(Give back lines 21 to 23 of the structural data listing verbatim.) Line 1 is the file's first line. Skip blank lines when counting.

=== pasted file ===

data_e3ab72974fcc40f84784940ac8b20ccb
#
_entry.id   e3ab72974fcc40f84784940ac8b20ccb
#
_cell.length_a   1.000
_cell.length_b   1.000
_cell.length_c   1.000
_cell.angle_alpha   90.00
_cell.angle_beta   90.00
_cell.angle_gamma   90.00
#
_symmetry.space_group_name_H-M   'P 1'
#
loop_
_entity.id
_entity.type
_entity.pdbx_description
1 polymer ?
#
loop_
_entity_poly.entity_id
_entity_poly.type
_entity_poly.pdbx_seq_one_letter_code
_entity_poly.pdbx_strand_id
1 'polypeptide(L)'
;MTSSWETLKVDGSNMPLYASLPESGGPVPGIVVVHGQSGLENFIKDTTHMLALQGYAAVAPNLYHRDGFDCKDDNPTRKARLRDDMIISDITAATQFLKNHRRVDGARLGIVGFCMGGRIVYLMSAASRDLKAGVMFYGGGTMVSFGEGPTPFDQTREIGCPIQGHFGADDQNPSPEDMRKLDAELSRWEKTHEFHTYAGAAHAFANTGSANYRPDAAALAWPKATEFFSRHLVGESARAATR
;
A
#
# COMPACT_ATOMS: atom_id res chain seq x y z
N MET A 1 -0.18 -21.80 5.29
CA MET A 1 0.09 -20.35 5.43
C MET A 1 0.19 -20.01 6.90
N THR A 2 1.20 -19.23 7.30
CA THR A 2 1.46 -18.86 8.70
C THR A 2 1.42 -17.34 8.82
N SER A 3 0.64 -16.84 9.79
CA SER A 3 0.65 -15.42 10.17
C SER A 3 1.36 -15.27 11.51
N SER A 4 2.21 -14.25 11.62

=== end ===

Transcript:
_entity_poly.entity_id
_entity_poly.type
_entity_poly.pdbx_seq_one_letter_code